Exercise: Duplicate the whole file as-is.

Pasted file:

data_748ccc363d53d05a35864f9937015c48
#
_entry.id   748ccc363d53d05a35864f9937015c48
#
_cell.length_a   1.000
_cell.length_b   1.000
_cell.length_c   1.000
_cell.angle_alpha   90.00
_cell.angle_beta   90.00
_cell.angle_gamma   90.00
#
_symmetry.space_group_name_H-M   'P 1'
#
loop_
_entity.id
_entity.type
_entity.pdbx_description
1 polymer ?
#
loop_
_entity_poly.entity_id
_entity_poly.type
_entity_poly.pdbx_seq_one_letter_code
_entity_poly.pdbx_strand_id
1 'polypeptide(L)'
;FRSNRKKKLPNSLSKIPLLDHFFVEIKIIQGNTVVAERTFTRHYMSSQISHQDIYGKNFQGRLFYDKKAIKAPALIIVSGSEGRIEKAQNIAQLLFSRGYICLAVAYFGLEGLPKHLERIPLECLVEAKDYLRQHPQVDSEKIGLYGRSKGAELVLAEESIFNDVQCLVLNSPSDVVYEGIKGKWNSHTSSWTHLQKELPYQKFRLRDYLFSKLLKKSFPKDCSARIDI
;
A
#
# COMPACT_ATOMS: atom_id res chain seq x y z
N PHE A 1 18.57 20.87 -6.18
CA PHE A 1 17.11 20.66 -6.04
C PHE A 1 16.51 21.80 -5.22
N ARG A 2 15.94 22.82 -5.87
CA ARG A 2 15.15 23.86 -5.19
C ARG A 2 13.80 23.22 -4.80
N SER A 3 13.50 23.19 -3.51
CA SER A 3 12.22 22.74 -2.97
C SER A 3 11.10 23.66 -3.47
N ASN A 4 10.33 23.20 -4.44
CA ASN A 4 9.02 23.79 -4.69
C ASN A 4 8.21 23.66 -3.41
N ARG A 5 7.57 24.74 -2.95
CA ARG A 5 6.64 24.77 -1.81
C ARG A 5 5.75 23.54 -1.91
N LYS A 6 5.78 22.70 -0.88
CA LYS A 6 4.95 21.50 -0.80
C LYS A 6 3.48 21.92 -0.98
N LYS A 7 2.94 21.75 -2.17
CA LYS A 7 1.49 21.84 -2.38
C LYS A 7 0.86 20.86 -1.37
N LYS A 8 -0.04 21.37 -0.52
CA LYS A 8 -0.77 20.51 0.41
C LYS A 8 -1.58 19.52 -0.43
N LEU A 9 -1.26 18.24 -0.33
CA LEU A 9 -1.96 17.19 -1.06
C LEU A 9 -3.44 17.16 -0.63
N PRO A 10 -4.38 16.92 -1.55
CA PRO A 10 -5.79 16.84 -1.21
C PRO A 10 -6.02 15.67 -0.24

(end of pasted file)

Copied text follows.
data_748ccc363d53d05a35864f9937015c48
#
_entry.id   748ccc363d53d05a35864f9937015c48
#
_cell.length_a   1.000
_cell.length_b   1.000
_cell.length_c   1.000
_cell.angle_alpha   90.00
_cell.angle_beta   90.00
_cell.angle_gamma   90.00
#
_symmetry.space_group_name_H-M   'P 1'
#
loop_
_entity.id
_entity.type
_entity.pdbx_description
1 polymer ?
#
loop_
_entity_poly.entity_id
_entity_poly.type
_entity_poly.pdbx_seq_one_letter_code
_entity_poly.pdbx_strand_id
1 'polypeptide(L)'
;FRSNRKKKLPNSLSKIPLLDHFFVEIKIIQGNTVVAERTFTRHYMSSQISHQDIYGKNFQGRLFYDKKAIKAPALIIVSGSEGRIEKAQNIAQLLFSRGYICLAVAYFGLEGLPKHLERIPLECLVEAKDYLRQHPQVDSEKIGLYGRSKGAELVLAEESIFNDVQCLVLNSPSDVVYEGIKGKWNSHTSSWTHLQKELPYQKFRLRDYLFSKLLKKSFPKDCSARIDI
;
A
#
# COMPACT_ATOMS: atom_id res chain seq x y z
N PHE A 1 18.57 20.87 -6.18
CA PHE A 1 17.11 20.66 -6.04
C PHE A 1 16.51 21.80 -5.22
N ARG A 2 15.94 22.82 -5.87
CA ARG A 2 15.15 23.86 -5.19
C ARG A 2 13.80 23.22 -4.80
N SER A 3 13.50 23.19 -3.51
CA SER A 3 12.22 22.74 -2.97
C SER A 3 11.10 23.66 -3.47
N ASN A 4 10.33 23.20 -4.44
CA ASN A 4 9.02 23.79 -4.69
C ASN A 4 8.21 23.66 -3.41
N ARG A 5 7.57 24.74 -2.95
CA ARG A 5 6.64 24.77 -1.81
C ARG A 5 5.75 23.54 -1.91
N LYS A 6 5.78 22.70 -0.88
CA LYS A 6 4.95 21.50 -0.80
C LYS A 6 3.48 21.92 -0.98
N LYS A 7 2.94 21.75 -2.17
CA LYS A 7 1.49 21.84 -2.38
C LYS A 7 0.86 20.86 -1.37
N LYS A 8 -0.04 21.37 -0.52
CA LYS A 8 -0.77 20.51 0.41
C LYS A 8 -1.58 19.52 -0.43
N LEU A 9 -1.26 18.24 -0.33
CA LEU A 9 -1.96 17.19 -1.06
C LEU A 9 -3.44 17.16 -0.63
N PRO A 10 -4.38 16.92 -1.55
CA PRO A 10 -5.79 16.84 -1.21
C PRO A 10 -6.02 15.67 -0.24